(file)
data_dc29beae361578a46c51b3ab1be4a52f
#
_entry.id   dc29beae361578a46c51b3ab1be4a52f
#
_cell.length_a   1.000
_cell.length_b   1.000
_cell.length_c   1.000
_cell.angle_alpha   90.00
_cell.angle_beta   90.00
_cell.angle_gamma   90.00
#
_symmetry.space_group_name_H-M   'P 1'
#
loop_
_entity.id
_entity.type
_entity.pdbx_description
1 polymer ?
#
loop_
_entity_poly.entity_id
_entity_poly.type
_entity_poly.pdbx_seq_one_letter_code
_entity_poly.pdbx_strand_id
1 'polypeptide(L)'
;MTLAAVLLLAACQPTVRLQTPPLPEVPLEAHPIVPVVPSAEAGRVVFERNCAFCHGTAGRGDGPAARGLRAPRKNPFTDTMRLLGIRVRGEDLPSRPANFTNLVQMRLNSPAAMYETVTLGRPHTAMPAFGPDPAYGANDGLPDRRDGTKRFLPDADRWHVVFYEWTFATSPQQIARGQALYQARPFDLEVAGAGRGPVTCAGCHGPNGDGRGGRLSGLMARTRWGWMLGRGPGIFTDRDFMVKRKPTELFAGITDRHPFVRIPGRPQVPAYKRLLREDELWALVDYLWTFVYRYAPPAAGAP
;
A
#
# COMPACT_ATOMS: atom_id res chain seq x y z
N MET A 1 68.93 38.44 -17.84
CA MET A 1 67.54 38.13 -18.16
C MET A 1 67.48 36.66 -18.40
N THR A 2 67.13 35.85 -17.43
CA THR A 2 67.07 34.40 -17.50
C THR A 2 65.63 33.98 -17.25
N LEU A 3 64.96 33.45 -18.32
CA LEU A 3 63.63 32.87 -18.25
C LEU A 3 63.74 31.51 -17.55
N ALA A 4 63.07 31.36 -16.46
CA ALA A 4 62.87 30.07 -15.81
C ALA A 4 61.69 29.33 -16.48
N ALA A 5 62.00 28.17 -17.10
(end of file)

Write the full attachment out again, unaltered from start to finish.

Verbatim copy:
data_dc29beae361578a46c51b3ab1be4a52f
#
_entry.id   dc29beae361578a46c51b3ab1be4a52f
#
_cell.length_a   1.000
_cell.length_b   1.000
_cell.length_c   1.000
_cell.angle_alpha   90.00
_cell.angle_beta   90.00
_cell.angle_gamma   90.00
#
_symmetry.space_group_name_H-M   'P 1'
#
loop_
_entity.id
_entity.type
_entity.pdbx_description
1 polymer ?
#
loop_
_entity_poly.entity_id
_entity_poly.type
_entity_poly.pdbx_seq_one_letter_code
_entity_poly.pdbx_strand_id
1 'polypeptide(L)'
;MTLAAVLLLAACQPTVRLQTPPLPEVPLEAHPIVPVVPSAEAGRVVFERNCAFCHGTAGRGDGPAARGLRAPRKNPFTDTMRLLGIRVRGEDLPSRPANFTNLVQMRLNSPAAMYETVTLGRPHTAMPAFGPDPAYGANDGLPDRRDGTKRFLPDADRWHVVFYEWTFATSPQQIARGQALYQARPFDLEVAGAGRGPVTCAGCHGPNGDGRGGRLSGLMARTRWGWMLGRGPGIFTDRDFMVKRKPTELFAGITDRHPFVRIPGRPQVPAYKRLLREDELWALVDYLWTFVYRYAPPAAGAP
;
A
#
# COMPACT_ATOMS: atom_id res chain seq x y z
N MET A 1 68.93 38.44 -17.84
CA MET A 1 67.54 38.13 -18.16
C MET A 1 67.48 36.66 -18.40
N THR A 2 67.13 35.85 -17.43
CA THR A 2 67.07 34.40 -17.50
C THR A 2 65.63 33.98 -17.25
N LEU A 3 64.96 33.45 -18.32
CA LEU A 3 63.63 32.87 -18.25
C LEU A 3 63.74 31.51 -17.55
N ALA A 4 63.07 31.36 -16.46
CA ALA A 4 62.87 30.07 -15.81
C ALA A 4 61.69 29.33 -16.48
N ALA A 5 62.00 28.17 -17.10